- File Size: 152 KB
- Print Length: 55 pages
- Simultaneous Device Usage: Unlimited
- Publication Date: May 28, 2012
- Sold by: Amazon Digital Services LLC
- Language: English
- ASIN: B0086YLL1E
- Text-to-Speech: Enabled
- Word Wise: Enabled
- Lending: Enabled
Amazon Best Sellers Rank:
#36,549 Free in Kindle Store (See Top 100 Free in Kindle Store)
- #143 in Kindle Store > Kindle eBooks > Science Fiction & Fantasy > Fantasy > Anthologies & Short Stories
- #268 in Kindle Store > Kindle Short Reads > 90 minutes (44-64 pages) > Science Fiction & Fantasy
- #270 in Kindle Store > Kindle eBooks > Literature & Fiction > Contemporary Fiction > Short Stories
|Digital List Price:||$0.99|
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Six Impossible Things Kindle Edition
"Depth of Lies" by E. C. Diskin
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Well, you know what they say about books and covers. This is a collection of surprisingly good stories in a substantially more adult voice.
"Childish Things" starts off serious. It takes an abrupt and surprising turn early on, and I was pretty sure that what had seemed a confident hand had made a serious error. But the story works, and if it's not quite the story I was anticipating, it's a good one.
"Moon, June, Raccoon" is a light, off-beat love story that's just the right mix of funny and touching.
"Norma the Wal-Mart Greeter Meets the Four Horsemen of the Apocalypse" is just what it sounds like. Small, but just the right size.
"Swear Not By the Moon" I didn't like as much. A little too bloody, perhaps, though the ending is nice.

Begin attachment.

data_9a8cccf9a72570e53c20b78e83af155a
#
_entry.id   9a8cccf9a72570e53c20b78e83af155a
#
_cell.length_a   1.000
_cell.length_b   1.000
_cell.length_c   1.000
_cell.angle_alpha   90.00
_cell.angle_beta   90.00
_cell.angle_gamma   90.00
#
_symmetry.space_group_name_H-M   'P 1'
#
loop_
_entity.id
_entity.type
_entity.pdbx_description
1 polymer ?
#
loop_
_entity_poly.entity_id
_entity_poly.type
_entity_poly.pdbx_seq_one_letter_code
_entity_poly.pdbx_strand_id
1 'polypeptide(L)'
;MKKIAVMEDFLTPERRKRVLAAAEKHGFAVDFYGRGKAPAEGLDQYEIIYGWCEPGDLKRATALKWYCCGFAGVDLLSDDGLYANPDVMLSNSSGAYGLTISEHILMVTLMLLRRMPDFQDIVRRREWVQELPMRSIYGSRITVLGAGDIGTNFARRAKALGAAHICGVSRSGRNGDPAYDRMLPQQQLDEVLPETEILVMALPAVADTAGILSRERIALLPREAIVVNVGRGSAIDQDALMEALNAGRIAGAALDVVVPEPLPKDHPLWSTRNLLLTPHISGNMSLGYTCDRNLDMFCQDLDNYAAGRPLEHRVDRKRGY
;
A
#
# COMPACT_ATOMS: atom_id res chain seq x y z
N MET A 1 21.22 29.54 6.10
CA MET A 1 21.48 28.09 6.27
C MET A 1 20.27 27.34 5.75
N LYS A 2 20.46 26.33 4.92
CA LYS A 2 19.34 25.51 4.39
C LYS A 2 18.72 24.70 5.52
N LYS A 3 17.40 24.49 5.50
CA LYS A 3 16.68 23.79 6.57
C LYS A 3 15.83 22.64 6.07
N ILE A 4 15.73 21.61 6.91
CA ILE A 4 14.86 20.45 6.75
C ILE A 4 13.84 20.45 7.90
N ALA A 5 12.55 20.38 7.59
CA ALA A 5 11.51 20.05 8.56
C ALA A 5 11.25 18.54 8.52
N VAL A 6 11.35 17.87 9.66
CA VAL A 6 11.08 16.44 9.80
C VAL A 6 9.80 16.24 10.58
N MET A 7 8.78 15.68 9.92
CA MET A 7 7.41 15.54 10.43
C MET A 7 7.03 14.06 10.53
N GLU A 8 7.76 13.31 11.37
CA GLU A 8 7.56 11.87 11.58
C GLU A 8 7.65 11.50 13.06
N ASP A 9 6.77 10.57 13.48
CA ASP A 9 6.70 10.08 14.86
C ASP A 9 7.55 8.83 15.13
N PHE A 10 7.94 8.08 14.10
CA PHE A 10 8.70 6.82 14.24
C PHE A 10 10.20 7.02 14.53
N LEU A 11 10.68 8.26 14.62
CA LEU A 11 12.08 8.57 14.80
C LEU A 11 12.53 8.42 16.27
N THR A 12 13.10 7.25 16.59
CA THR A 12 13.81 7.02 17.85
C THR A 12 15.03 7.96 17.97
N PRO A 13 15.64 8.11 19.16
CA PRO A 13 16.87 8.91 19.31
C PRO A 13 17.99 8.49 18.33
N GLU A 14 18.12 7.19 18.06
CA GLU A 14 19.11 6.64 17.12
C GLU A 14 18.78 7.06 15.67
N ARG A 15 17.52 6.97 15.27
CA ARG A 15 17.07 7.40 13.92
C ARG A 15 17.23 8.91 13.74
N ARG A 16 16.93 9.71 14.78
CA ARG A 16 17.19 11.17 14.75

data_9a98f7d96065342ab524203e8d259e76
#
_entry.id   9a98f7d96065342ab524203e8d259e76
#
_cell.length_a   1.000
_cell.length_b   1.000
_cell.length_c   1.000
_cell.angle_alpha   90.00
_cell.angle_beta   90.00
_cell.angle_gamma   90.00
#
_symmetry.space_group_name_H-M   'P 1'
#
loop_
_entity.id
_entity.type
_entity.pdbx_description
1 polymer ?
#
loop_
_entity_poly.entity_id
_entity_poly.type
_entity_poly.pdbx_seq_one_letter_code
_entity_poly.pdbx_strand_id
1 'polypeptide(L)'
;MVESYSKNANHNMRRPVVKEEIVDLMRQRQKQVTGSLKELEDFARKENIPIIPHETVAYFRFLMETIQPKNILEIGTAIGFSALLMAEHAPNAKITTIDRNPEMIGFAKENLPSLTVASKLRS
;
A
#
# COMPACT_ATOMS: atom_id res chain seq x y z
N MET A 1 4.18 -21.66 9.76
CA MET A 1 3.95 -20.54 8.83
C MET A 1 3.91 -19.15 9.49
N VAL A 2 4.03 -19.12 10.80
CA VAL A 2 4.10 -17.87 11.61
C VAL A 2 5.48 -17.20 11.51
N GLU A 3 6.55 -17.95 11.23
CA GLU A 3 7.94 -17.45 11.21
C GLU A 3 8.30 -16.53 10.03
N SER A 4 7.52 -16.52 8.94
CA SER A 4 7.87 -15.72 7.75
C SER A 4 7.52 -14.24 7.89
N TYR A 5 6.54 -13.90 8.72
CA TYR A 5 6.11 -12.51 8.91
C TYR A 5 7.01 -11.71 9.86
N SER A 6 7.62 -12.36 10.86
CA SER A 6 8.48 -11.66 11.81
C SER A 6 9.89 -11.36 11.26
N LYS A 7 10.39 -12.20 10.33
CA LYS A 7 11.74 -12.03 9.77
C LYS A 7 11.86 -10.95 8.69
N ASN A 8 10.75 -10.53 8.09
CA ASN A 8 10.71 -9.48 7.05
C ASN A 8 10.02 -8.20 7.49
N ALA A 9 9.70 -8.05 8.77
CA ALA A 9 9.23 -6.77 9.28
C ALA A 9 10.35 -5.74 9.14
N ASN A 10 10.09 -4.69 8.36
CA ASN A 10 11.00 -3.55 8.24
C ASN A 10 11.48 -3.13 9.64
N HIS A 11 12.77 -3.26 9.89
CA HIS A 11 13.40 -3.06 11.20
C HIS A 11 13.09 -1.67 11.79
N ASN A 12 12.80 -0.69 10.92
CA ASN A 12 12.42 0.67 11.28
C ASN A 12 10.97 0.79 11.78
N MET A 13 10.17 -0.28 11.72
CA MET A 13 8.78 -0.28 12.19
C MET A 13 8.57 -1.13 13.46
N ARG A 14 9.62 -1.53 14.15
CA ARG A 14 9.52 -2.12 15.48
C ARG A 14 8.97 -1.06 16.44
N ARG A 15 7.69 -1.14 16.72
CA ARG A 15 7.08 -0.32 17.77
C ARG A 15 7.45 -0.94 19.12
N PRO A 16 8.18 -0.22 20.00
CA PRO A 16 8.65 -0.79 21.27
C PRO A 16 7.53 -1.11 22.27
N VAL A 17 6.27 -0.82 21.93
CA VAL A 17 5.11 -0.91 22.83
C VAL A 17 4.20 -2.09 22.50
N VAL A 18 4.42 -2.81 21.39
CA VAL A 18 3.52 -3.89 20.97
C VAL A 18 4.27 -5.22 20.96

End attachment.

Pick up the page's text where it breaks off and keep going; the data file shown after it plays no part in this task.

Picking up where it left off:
"Drawn From Memory" is again about a topic that's foreign to me, but Hall pulls it off very nicely.
"The Garden", the last story in the collection, is short but beautiful.
In brief (and the book was short), this is a nice collection of very good stories. Ignore the cover and pick this up. I'll definitely be checking out more of Ms. Hall's work, and trying to figure out why I hadn't heard of her before.
A few stories, some of them only a few lines, some of them longer, but all of them well-written. Written with a big portion of fantasy - and love.
Author gives us a strange worlds - worlds, where you can interview cartoon characters or have a racoon to find you a date. And what I like most about these worlds - they are perfectly natural. Author throws me in the middle of someone's life in this strange world so I can witness a chapter from his/her life - without being forced to know "how the hell is this even possible?" I don't ask these questions and I don't want to know the answer - I am totally cool with the four riders of appocalypse going shopping to Wallmart! You want me to read about the world, where you can really talk to your imaginary friend - so be it. And don't force me any explanation. They are irrelevant.
Second story, Moon, June, Racoon, was the best. Funny in that clever way. This story by itself could easily make it to 5*s.